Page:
Author Topic: Super long fermentation  (Read 3707 times)

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Offline dellavecchia

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Super long fermentation
« on: November 01, 2012, 09:11:39 AM »
Rustic char, or massively over-fermented? 3 days fermentation with cake yeast:

http://slice.seriouseats.com/archives/2012/10/first-look-brooklyn-central-park-slope.html

John


Offline scott r

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Re: Super long fermentation
« Reply #1 on: November 01, 2012, 09:14:23 AM »
theres no way its too fermented.    if you can shape it, get it off your peel, and especially if its still round like that.... well then its good to go!      there is still decent coloration in the non blackened parts to back this up.    If it were way too fermented you would have pure ghost white there.


Thank heavens we have a neapolitan place offering pepperoni.   Even after all the experimentation with unusual, or typical neapolitan toppings, this remains one of my favorite pies ever (as long as you get the right pepperoni that doesnt immediately turn black in the high heat)        

Way to go with the buffala or lioni as well.    Lioni has always been my favorite for fresh mozzarella, and buffala is the best cheese to put on a pizza of course!.   

too bad about those char spots (ill bet any amount of money the bottom of that pie is completely destroyed)   
« Last Edit: November 01, 2012, 09:21:03 AM by scott r »

Offline TXCraig1

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Re: Super long fermentation
« Reply #2 on: November 01, 2012, 10:13:27 AM »
I don't know. It looks overfermented to me. The cornice on the pepperoni looks flat - like it collapsed - like the dough wasn't strong enough to hold the expanding gas. Same thing with the large black spot. Usually when you see a very large black area, it's a bubble that pushed out. This looks like the bubble popped and fell back into the dough. Several of the large black spots are actually recessed. Same things on the North Maple pie. These are close to crossing the line between charred and burned.

What do you think of the semi-calzone? At first I didn't like it - looked too much like a launch failure - but now it's growing on me in a rustic way. I like how the ham can char. It reminds me a little of John's Racchetta.
Pizza is not bread.

Offline scott r

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Re: Super long fermentation
« Reply #3 on: November 01, 2012, 10:18:40 AM »
to each his own...   Ill bet the texture and flavor would have been divine if the pie was pulled 20 seconds earlier.       

Offline TXCraig1

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Re: Super long fermentation
« Reply #4 on: November 01, 2012, 10:27:14 AM »
Maybe. I don't think the things that caused the weakness in the dough (if that is what it is) happened in the last 20 seconds of baking though. Looks like it might be on the dense/hard side to me.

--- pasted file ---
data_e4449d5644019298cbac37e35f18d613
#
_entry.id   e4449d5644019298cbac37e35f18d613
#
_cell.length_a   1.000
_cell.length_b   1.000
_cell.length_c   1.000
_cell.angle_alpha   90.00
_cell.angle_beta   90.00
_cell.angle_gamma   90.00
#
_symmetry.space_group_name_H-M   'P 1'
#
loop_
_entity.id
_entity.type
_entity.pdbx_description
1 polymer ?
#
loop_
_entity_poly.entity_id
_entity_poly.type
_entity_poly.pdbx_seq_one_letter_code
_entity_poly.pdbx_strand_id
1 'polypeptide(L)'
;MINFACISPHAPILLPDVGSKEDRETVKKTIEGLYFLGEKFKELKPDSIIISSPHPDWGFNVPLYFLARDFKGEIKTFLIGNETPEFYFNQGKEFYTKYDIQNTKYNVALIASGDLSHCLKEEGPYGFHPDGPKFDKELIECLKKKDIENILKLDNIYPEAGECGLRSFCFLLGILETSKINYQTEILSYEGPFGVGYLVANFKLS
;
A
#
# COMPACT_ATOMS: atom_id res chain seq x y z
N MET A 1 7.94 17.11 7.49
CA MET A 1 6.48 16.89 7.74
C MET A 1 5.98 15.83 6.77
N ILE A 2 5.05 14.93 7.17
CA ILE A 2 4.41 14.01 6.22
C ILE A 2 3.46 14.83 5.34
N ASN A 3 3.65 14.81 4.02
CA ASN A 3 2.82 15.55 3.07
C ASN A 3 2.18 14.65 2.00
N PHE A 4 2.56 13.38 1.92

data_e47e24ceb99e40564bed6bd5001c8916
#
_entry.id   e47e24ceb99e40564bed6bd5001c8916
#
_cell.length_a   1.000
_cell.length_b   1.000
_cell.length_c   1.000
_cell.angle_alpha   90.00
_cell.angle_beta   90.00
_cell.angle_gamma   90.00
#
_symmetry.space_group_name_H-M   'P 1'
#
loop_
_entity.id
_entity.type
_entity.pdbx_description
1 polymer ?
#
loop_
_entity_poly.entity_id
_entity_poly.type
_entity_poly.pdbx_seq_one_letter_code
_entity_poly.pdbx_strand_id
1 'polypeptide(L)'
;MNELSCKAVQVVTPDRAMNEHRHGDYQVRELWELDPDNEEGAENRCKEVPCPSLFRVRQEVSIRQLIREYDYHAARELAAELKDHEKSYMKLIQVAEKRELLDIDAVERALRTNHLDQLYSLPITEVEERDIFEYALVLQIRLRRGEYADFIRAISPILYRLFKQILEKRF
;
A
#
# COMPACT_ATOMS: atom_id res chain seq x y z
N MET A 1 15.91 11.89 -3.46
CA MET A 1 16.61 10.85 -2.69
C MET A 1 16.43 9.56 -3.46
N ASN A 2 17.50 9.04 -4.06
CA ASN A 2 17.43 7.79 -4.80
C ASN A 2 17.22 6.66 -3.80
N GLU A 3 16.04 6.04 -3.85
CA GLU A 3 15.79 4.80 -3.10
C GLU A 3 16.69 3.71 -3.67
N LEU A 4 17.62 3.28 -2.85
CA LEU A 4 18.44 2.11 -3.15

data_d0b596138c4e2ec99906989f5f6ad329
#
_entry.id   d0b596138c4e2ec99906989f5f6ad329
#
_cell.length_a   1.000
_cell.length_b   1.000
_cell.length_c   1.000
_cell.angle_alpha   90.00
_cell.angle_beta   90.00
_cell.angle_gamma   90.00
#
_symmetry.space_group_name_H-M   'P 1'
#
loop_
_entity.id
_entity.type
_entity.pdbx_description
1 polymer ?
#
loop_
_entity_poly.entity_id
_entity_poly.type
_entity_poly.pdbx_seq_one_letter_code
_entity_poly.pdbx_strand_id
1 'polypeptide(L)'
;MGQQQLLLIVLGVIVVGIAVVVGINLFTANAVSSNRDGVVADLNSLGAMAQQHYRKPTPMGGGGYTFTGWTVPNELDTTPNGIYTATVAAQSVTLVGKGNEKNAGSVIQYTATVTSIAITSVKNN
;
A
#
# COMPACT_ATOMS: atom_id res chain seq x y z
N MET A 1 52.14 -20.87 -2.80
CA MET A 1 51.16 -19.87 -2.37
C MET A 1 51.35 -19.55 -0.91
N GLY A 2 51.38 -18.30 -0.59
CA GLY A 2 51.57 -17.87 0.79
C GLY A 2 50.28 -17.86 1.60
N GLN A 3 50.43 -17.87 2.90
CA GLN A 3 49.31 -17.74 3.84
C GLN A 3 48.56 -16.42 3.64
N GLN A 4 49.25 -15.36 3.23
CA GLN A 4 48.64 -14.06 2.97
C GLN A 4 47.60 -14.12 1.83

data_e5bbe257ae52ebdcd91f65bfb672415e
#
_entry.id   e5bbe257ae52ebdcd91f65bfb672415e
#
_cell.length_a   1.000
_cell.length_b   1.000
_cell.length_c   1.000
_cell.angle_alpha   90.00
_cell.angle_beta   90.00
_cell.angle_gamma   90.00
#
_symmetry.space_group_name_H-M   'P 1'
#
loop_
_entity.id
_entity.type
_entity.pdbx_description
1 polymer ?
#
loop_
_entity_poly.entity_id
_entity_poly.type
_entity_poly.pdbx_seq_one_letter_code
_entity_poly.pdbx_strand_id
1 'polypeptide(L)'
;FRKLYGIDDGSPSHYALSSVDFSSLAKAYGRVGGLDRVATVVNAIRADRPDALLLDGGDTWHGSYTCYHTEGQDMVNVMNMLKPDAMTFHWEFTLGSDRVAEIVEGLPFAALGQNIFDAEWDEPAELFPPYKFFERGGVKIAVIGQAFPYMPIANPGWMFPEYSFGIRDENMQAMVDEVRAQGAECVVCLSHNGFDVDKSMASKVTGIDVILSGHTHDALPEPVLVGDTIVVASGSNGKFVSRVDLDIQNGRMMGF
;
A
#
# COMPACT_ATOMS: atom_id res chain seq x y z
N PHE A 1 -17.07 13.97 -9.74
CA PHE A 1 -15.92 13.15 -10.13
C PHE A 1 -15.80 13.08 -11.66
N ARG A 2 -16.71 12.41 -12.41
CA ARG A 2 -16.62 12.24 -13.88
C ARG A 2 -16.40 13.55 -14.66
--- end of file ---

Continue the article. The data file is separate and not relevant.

Say you're correct, 20 seconds is quite an error in it's own right.
Pizza is not bread.

Offline Mangia Pizza

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Re: Super long fermentation
« Reply #5 on: November 01, 2012, 10:38:47 AM »
I am far from knowing the reason why, but the overcharred spots look un-appealing to me....... and I am not sure they would have served it in a pizzeria in Italy like that.....

Than again, like Scott said, to each his own.....so.......
Paolo

Offline Jet_deck

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Re: Super long fermentation
« Reply #6 on: November 01, 2012, 11:24:30 AM »
http://newyork.grubstreet.com/2012/10/brooklyn-central-opens-in-park-slope.html

After viewing the slideshow, I'm going to use the word 'inconsistent'
Her mind is Tiffany-twisted, she got the Mercedes bends

Offline scott r

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Re: Super long fermentation
« Reply #7 on: November 01, 2012, 11:27:30 AM »
I agree that this char is ugly.  I don't know about dough collapsing, but I know that I just absolutely love dough that has gone as far as it can go.... but not off the cliff.    I dont mind trading some oven spring for more flavor, absolute tenderness, and pizza that doesnt toughen at all after cooling.   I remember a talk I had once with one of the employees at Keste.   He was unhappy because apparently Roberto was the only pizzaiolo there that could handle the dough when it got to the super fermented point.    His feeling was that when roberto was making the pies, they were miles beyond those produced by his employees because of the extreme fermentation.

Its quite possible that this place takes it too far sometimes, but just sayin... longer is usually better.     When visiting NY a few weeks ago trying a bunch of different pizzerias, it was clear that the major problem with almost every pizzeria was using the dough too early.   Its easier to handle, easier to make perfectly round, easier to make uniform in thickness, but unfortunately the pizza just isn't as good as it would be later down the line.    
« Last Edit: November 01, 2012, 11:35:35 AM by scott r »

Offline TXCraig1

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Re: Super long fermentation
« Reply #8 on: November 01, 2012, 11:40:19 AM »